31 Nights, 31 Frights: Dracula

In observance of that autumn spell when we celebrate the primal, compulsive instinct of fear, Rainestorm highlights 31 days of spooky scares to season the eerie atmosphere of Halloween.

Reign of terror: 1979

Frank Langella as 'Dracula'

Even Dracula loves disco.

The horror… the horror: As iconic as Bela Lugosi’s performance is, Tod Browning’s Dracula is a rather drab affair, unimproved by Philip Glass’s post hoc score. Hammer Studios bloodier Draculas were an atmospheric improvement but they veered much too far from the source material. John Badham’s late-70s update falls somewhere in between. Attempting to quasi-modernize the tale, he sets it in the early 20th rather than late 19th century and begins the action with Dracula’s arrival in England. This is perhaps the first major motion picture to portray the character as a tragic, romantic loner rather than a maleficent demon. Frank Langella takes his lauded stage performance to the screen along with the legendary Lawrence Olivier as Van Helsing, with Donald Pleasance and Kate Nelligan augmenting the already considerable acting pedigree. Though James Bond title designer Maurice Binder’s unfortunate laser show love scene is ridiculously dated and out of place, the rest of the film is magnificently designed and shot by Peter Murton and Gilbert Taylor, respectively.

Halloween haunt: Murton’s production design is beautifully bleak, with the entire affair unfolding in the gloomy English countryside. Much of the action takes place in Dr. Seward’s grim sanitarium, which is as dank and dreary as Dracula’s gothic castle. Like Fright Night‘s Jerry Dandridge, Langella’s Dracula seems able to create his own fog to use at will.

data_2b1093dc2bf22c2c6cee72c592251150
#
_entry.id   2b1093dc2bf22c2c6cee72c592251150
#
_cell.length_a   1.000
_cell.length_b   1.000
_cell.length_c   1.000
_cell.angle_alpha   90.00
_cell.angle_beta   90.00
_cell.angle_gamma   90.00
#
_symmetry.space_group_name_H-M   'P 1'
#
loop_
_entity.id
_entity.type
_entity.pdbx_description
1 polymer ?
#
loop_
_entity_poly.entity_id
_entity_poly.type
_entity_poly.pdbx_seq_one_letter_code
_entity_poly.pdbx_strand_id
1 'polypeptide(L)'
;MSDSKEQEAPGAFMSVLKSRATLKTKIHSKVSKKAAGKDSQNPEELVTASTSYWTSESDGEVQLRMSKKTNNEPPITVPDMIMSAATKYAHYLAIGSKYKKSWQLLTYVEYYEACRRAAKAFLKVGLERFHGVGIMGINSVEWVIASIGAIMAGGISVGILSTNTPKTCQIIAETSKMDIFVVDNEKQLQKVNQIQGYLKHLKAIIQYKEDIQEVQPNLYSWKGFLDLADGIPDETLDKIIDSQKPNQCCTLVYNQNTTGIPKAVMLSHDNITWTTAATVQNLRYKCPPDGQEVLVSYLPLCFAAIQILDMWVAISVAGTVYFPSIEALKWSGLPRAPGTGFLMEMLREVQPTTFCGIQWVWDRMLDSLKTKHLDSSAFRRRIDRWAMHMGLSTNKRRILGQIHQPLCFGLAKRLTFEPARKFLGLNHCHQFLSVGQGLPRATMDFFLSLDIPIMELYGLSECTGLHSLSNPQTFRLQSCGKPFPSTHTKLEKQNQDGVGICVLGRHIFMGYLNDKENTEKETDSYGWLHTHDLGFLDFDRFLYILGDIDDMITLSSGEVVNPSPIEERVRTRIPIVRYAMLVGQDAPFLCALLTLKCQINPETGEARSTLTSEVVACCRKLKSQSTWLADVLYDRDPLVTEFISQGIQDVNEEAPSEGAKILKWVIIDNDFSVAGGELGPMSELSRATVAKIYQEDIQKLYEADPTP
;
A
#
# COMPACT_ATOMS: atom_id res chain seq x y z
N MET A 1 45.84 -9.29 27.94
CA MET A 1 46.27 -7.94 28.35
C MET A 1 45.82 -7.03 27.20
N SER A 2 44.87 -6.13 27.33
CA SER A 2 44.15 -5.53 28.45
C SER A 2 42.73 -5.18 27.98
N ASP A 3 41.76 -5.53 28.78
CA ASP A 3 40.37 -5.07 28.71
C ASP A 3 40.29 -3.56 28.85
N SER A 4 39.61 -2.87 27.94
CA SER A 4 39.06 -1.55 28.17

Tastiest treat: Van Helsing comes face-to-face with his horrifyingly undead daughter.

Check the candy for: Van Helsing sees the approach of said daughter via her reflection in a pool of water, though vampires are unable to cast any reflection.

Devilish discourse: “Sacrilege. SACRILEGE!”

Goes great with: Brides of Dracula (1960). Arguably the best of the Hammer Studios Dracula movies, though Dracula himself makes no appearance in the film. Hammer Horror veteran Terence Fisher sets a typically ominous atmosphere, and Peter Cushing becomes the horror version of Rambo as vampire hunter Van Helsing.

  • Mark

    You will of course disagree, but Herzog’s 1979 remake of Nosferatu is the ultimate 70’s vampire film. Though Topor’s overhanded acting makes for a terrible Renfield, there are sequences in this film that are downright magical, such as this:

    Start at 2:22 for beginning of the Wagner sequence if you like)

    The film has real gypsies, a real bat (probably the only vampire film to have this–and in beautiful slow motion) and the gorgeous Isabelle Adjani.


    • Actually, I think that Wagner sequence is a prime example of a score mismatching the narrative, not to mention the cinematography and editing. I kept expecting the actors to tell the orchestra to pipe down already. I don’t remember a great deal from my one and only viewing of Nosferatu except it seemed a technical mess, especially in contrast to Fitzcarraldo. The sound design (or editing/effects) was dreadful and the entire movie looked and sounded as though it were a filmed stage play